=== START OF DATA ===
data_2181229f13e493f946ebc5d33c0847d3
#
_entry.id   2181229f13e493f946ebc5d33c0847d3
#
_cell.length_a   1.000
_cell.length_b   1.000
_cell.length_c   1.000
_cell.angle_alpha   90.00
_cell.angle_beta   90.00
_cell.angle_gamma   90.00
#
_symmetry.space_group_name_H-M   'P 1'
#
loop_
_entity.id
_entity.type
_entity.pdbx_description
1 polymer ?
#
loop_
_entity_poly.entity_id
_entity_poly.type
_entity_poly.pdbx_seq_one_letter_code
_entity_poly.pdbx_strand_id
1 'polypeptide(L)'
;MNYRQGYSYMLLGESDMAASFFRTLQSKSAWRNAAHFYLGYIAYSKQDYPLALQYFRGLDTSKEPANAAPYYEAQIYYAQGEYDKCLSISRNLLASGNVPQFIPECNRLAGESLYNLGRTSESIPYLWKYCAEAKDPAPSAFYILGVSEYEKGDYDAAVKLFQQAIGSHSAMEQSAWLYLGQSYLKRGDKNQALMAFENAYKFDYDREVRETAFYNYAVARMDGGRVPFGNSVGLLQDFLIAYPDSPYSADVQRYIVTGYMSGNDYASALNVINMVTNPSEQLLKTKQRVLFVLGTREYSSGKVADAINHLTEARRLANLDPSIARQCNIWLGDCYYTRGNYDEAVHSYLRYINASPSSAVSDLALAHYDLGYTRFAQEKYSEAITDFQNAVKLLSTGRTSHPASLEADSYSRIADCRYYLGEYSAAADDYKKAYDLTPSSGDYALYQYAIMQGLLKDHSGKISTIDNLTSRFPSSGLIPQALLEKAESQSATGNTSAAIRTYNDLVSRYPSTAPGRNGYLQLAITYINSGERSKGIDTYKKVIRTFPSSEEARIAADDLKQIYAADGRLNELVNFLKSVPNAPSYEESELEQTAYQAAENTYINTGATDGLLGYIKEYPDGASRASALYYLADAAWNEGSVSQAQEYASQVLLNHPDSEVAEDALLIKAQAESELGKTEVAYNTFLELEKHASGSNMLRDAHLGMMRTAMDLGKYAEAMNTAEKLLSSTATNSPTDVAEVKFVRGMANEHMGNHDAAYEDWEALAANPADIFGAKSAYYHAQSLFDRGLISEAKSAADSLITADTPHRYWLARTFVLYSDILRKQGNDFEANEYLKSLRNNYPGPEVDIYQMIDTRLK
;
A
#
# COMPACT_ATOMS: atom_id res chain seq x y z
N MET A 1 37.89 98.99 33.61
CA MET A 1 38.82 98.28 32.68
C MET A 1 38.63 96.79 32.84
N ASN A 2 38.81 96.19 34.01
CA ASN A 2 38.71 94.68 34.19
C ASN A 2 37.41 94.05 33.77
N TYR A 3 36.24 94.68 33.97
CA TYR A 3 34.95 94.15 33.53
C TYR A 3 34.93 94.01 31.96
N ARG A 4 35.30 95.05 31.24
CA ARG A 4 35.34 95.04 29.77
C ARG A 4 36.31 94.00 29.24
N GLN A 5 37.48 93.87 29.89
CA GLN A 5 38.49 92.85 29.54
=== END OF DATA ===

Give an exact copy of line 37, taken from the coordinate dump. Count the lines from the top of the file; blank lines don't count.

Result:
N TYR A 3 36.24 94.68 33.97